[0058] Material from each metering screw 201, 202 may be discharged into a separate screw conveyor 204 (SC#1), 205 (SC#2) which functions as a biomass pretreatment vessel. Preferably, the system may contain two such vessels, one for each metering screw 201, 202, and they may be operated in parallel with the operating cycles offset in time. Each screw conveyor 204, 205 may be equipped with inlet and outlet isolation valves, a variable speed drive and revolution counter, inlet distribution headers for the addition of steam, solvent, and inert purge gas, a vent header for the collection and removal of purged air and other gases, and temperature and pressure measurement instrumentation. The screw conveyors 204, 205 may be operated on alternating cycles such that one conveyor is always emptying pretreated biomass, at the desired production rate, into a feed chute 210 located above an inclined impregnation vessel (IV) 214. A mixer 212 may be located between the feed chute 210 and the IV 214. From the feed chute forward, the system may be operated in a continuous manner at a uniform production rate. The conveyor(s) which is not conveying biomass material into the feed chute may be utilized in a batch mode to carry out the other required pretreatment operations, as detailed in the table below. These operations may include uniformly filling and isolating the conveyor, steam purging the biomass in the conveyor to remove all air, heating the biomass to the desired pretreatment temperature, impregnating the biomass with the desired amount and concentration of water-solvent mixture preheated to the desired pretreatment temperature, pressurizing the conveyor with N2 (232) or other inert gas up to the feed chute pressure and opening the discharge valve 220, 221 between the conveyor 204, 205 and the feed chute 210, isolating the conveyor 204, 205 after the biomass has been conveyed into the feed chute 210, depressurizing the conveyor 204, 205 by venting it to a condenser 208, and steam purging the conveyor 204, 205 to remove any residual solvent vapors.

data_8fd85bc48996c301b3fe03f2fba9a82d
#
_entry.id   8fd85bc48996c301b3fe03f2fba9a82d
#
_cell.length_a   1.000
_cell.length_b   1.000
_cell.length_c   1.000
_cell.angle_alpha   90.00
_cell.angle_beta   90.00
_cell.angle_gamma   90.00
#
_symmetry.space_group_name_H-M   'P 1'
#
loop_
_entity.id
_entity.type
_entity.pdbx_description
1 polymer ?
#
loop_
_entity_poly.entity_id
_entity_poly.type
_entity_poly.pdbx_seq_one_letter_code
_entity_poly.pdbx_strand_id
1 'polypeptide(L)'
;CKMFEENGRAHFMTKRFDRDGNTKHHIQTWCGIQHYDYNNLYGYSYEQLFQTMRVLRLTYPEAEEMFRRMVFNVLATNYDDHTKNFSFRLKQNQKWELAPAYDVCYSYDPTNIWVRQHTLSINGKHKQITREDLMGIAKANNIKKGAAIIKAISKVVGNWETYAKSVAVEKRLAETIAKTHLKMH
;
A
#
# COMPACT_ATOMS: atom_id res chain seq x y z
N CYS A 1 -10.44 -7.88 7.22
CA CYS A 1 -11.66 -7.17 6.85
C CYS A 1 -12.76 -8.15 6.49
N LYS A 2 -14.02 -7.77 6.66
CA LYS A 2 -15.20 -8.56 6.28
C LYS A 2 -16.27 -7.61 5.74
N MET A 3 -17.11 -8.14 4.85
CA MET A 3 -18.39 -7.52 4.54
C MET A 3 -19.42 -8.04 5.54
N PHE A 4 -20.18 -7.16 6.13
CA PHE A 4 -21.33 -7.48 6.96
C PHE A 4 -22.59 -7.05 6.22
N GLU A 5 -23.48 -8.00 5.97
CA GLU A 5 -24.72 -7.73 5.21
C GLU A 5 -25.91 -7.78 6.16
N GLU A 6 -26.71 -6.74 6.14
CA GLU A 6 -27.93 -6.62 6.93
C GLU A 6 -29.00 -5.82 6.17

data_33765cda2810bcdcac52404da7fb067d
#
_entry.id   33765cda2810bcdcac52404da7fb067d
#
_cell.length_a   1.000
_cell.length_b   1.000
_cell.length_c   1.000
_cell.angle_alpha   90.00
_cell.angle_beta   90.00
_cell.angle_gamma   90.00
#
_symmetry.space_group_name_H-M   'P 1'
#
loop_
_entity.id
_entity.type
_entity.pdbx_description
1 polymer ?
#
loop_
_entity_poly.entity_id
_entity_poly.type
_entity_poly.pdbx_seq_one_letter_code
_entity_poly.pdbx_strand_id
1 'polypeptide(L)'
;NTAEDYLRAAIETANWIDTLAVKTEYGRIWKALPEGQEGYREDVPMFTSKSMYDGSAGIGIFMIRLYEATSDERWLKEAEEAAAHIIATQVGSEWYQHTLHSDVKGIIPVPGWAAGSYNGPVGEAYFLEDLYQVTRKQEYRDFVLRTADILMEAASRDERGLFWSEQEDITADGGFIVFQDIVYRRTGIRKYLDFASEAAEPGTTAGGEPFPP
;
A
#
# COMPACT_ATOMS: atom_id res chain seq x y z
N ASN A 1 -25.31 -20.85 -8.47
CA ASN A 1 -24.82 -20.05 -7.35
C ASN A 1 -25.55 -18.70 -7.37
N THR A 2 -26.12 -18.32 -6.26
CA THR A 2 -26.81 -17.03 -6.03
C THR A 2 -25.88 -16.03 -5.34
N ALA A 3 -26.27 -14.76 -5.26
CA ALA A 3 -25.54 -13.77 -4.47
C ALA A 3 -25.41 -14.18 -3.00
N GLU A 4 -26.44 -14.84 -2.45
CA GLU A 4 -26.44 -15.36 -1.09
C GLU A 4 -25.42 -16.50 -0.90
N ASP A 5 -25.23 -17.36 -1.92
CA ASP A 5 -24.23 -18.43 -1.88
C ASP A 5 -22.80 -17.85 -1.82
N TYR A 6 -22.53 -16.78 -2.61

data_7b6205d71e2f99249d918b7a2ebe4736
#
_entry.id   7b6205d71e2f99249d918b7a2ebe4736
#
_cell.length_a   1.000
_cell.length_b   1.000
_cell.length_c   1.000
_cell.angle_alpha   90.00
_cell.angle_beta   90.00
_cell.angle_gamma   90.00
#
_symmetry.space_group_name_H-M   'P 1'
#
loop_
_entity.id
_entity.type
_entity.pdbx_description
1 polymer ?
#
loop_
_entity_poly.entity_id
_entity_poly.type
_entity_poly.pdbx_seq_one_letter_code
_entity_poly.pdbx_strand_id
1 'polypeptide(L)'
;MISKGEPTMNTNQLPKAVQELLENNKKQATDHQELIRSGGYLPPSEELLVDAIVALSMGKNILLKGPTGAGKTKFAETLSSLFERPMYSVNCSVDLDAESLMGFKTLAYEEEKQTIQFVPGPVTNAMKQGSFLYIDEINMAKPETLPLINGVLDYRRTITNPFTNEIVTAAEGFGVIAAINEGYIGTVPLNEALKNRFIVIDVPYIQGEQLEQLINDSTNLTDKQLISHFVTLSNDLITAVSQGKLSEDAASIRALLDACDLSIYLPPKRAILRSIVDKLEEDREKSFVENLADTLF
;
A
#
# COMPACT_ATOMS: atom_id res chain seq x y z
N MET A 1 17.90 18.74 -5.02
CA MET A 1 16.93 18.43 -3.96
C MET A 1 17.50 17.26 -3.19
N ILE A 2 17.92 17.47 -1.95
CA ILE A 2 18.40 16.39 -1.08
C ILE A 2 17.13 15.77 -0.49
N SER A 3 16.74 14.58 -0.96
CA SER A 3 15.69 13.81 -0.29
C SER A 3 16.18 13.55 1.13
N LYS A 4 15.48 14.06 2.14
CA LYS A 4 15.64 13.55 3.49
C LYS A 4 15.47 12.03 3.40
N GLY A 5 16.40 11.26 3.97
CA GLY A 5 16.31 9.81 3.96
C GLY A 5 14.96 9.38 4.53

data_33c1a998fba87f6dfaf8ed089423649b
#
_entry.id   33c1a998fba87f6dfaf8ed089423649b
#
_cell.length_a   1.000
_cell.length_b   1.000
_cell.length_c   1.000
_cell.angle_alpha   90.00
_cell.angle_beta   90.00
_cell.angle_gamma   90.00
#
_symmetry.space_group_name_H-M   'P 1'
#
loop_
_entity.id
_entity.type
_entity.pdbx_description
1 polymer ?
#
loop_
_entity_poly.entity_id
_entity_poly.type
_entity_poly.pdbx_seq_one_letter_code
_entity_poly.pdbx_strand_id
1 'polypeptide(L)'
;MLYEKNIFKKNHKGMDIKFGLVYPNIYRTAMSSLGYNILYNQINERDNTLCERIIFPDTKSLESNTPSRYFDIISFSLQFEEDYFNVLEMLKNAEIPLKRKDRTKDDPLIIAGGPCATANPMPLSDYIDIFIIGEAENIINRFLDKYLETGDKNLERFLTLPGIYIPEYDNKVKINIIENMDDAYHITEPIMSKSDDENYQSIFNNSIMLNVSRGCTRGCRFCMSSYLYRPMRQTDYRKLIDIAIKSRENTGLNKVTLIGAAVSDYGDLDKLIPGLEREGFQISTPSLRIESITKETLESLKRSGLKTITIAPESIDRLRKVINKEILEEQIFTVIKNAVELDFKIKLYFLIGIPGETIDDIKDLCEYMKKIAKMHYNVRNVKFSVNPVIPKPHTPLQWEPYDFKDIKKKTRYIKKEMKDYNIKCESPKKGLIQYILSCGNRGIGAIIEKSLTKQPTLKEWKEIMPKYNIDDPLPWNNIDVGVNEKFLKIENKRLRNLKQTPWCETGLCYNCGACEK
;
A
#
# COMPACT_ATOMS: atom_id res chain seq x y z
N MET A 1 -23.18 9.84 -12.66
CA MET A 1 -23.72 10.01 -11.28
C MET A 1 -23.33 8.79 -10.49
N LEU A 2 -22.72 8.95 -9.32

[0059] The entire operating cycle for one conveyor may take approximately 70 minutes, and may consist of 8 individual steps, as follows:

[0060] Step 1(˜5 minutes): The screw conveyor (SC) inlet valve 203, 233 is opened and the metering screw 201, 202 and SC's 204, 205 are started in order to transfer biomass from the live bottom bin 200 into the screw conveyor 204, 205. The screw conveyor rpm rate is set so as to have the biomass distributed along the entire length of the conveyor 204, 205 in the allotted fill time. A conveyor shaft revolution counter is used to determine when the biomass material has moved along the SC 204, 205 to the discharge point 206, 207. The metering screw speed is set to fill the SC 204, 205 to the desired level along its length, and is ratioed to the desired production rate and the SC conveyor speed. At the end of step 1, the SC 204, 205 and metering screw 201, 202 are stopped and the inlet valve 203, 233 to the SC 204, 205 is closed, isolating the SC 204, 205 from the metering screw 201, 202 and the live bottom bin 200.

[0061] Step 2 (˜5 minutes): When the SC 204, 205 is isolated, low pressure steam (about 5-30 psig) is used to purge any air in the biomass material through a vent line to a relief condenser 208.

[0062] Step 3 (˜5 minutes): After purging the air from the system, the relief valve 238, 240 is closed. Steam continues to be added to the SC 204, 205 until the system is up to the desired preimpregnation temperature, approximately 280-300 degrees F. At this point, the hydrolysis reactions between the solvent and biomass are still very slow, so the retention time in the SC 204, 205, which will vary between material located near the inlet and the outlet of the SC when the material is conveyed out of the SC 204, 205, does not adversely affect the uniformity of treatment. The steam (230) used in this step is preferably about 75-150 psig steam.